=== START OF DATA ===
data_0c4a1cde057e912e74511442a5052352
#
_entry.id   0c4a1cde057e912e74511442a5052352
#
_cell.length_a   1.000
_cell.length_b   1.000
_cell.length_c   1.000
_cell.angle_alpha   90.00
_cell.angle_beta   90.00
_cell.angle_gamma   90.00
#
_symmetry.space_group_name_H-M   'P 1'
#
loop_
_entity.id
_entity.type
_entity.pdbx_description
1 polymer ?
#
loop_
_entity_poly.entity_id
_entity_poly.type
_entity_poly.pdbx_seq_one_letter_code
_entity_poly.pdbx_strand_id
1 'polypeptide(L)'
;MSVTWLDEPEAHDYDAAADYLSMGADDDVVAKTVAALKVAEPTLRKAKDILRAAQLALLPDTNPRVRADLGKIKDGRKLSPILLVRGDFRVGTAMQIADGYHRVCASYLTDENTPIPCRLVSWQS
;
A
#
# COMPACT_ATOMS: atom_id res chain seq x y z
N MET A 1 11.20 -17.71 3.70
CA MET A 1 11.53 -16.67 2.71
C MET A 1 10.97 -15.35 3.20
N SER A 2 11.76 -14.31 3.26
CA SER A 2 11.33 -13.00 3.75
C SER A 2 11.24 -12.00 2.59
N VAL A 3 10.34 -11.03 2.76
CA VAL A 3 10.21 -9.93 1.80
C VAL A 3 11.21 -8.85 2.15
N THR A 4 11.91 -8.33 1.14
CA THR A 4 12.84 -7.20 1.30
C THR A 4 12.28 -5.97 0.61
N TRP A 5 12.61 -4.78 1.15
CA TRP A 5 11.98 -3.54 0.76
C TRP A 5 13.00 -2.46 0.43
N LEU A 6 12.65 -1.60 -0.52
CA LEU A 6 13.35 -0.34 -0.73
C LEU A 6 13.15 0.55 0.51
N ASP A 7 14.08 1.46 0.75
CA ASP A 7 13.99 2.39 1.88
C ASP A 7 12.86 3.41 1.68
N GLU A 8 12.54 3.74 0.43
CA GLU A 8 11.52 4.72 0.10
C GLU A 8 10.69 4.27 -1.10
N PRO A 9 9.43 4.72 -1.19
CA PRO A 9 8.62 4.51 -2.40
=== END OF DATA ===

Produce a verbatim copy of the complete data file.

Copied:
data_0c4a1cde057e912e74511442a5052352
#
_entry.id   0c4a1cde057e912e74511442a5052352
#
_cell.length_a   1.000
_cell.length_b   1.000
_cell.length_c   1.000
_cell.angle_alpha   90.00
_cell.angle_beta   90.00
_cell.angle_gamma   90.00
#
_symmetry.space_group_name_H-M   'P 1'
#
loop_
_entity.id
_entity.type
_entity.pdbx_description
1 polymer ?
#
loop_
_entity_poly.entity_id
_entity_poly.type
_entity_poly.pdbx_seq_one_letter_code
_entity_poly.pdbx_strand_id
1 'polypeptide(L)'
;MSVTWLDEPEAHDYDAAADYLSMGADDDVVAKTVAALKVAEPTLRKAKDILRAAQLALLPDTNPRVRADLGKIKDGRKLSPILLVRGDFRVGTAMQIADGYHRVCASYLTDENTPIPCRLVSWQS
;
A
#
# COMPACT_ATOMS: atom_id res chain seq x y z
N MET A 1 11.20 -17.71 3.70
CA MET A 1 11.53 -16.67 2.71
C MET A 1 10.97 -15.35 3.20
N SER A 2 11.76 -14.31 3.26
CA SER A 2 11.33 -13.00 3.75
C SER A 2 11.24 -12.00 2.59
N VAL A 3 10.34 -11.03 2.76
CA VAL A 3 10.21 -9.93 1.80
C VAL A 3 11.21 -8.85 2.15
N THR A 4 11.91 -8.33 1.14
CA THR A 4 12.84 -7.20 1.30
C THR A 4 12.28 -5.97 0.61
N TRP A 5 12.61 -4.78 1.15
CA TRP A 5 11.98 -3.54 0.76
C TRP A 5 13.00 -2.46 0.43
N LEU A 6 12.65 -1.60 -0.52
CA LEU A 6 13.35 -0.34 -0.73
C LEU A 6 13.15 0.55 0.51
N ASP A 7 14.08 1.46 0.75
CA ASP A 7 13.99 2.39 1.88
C ASP A 7 12.86 3.41 1.68
N GLU A 8 12.54 3.74 0.43
CA GLU A 8 11.52 4.72 0.10
C GLU A 8 10.69 4.27 -1.10
N PRO A 9 9.43 4.72 -1.19
CA PRO A 9 8.62 4.51 -2.40